Part I of the I Believe in Miracles series
Frodologist scientists inadvertently made great inroads into explaining the Christian faith today. Long puzzled by the sustainability of Christian hematophagy, the team first began by searching for hidden blood reserves. When this proved fruitless, they then followed up reports that the statue of Christ the Redeemer in Rio de Janeiro was actually a massive vessel of the vintage red stuff. At first discounting the theory as ridiculous, since the statue clearly wasn’t a ship, they then discovered a second meaning of the word, and set off for Brazil.
The team began to search for a giant tap, dubbed the ‘holy spigot’, which they hypothesized would be used to access the holy blood. When no tap could be found, however, the theory was abandoned for the much more logical conclusion that Jesus is permanently attached to a blood transfusion machine. Red Cross confidentiality being what it is, the scientists were at a loss as to how to begin the search.
It was then that the breakthrough occurred. The team went back to basics and began crunching numbers. They reasoned that the average human adult has approximately 5 L of blood in their system at a given time. Discovering then that each communion sip measures in at around 10 mL, they concluded that Jesus would be completely drained of blood within just 500 sips. Even with a robust immune system and healthy bone marrow, they found it would be impossible to replenish the requisite amount in the weekly ten minute orgiastic bloodletting that is a Catholic communion. Even with a small congregation, Jesus would struggle to feed it all before becoming a useless fleshy sack of bones. And that’s ignoring the thousands of years for which Catholics have practiced the art of vampirism.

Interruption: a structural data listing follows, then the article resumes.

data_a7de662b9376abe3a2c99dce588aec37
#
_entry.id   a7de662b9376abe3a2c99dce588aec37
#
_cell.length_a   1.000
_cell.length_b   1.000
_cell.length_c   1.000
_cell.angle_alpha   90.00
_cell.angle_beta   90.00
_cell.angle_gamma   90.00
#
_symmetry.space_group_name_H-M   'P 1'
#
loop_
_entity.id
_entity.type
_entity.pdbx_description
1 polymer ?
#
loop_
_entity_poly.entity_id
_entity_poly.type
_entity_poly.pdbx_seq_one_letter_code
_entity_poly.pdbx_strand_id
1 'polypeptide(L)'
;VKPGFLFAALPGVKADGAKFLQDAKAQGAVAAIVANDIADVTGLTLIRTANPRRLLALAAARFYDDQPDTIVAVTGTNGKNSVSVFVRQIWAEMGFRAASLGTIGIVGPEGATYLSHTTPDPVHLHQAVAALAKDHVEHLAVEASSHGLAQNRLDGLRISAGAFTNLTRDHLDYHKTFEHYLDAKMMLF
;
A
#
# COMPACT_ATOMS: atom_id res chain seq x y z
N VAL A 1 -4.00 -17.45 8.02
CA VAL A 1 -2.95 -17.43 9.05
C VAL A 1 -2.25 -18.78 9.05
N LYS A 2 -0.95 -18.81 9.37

Some Catholics argue that Jesus isn’t exsanguinated on a weekly basis because wine is simply transformed into blood before each communion. But that seems strange. Grape DNA hasn’t been irradiated into human DNA since that episode of The Simpsons that never got made because the plot was too absurd.
This track of reasoning has led the team of Frodologist scientists to an uncomfortable conclusion. Since Jesus’ seemingly inexhaustible supply of blood is inexplicable by science, it is clearly the result of a miracle. As an alternative to science, miracles of course benefit from enormous explanatory power. They can tie a premise to any conceivable conclusion without the tedium of scientific investigation, and best of all, are unassailable by critics. Anything seen as preposterous by science is much more easily swallowed when it becomes a miracle.
This inadvertent discovery thus bolstered Christianity’s hold on humanity. There are however two positive outcomes for Frodology in all this. First, through harnessing the efficacy of miracles, the team was able to reanimate the petrified corpse of Frodo’s pet ferret, Mungo, from orange peels and old newspapers. The scientists offered their thanks to Frodo that miracles are so egalitarian and non-discriminatory in their performances.
The second outcome is that, thanks to the abovementioned miracle, Catholics really are gorging themselves on blood every Sunday. The unavoidable conclusion is that, having supped from the blood of Christ, the original poster child for the resurrected undead, all Catholics have forsaken their bodies and souls to join Jesus’ burgeoning army of vampires. This makes them fair game for silver bullets and sharpened stakes wherever they’re found. In response to the study, Alan Greenspan recommended garlic to futures traders as a sound investment this quarter.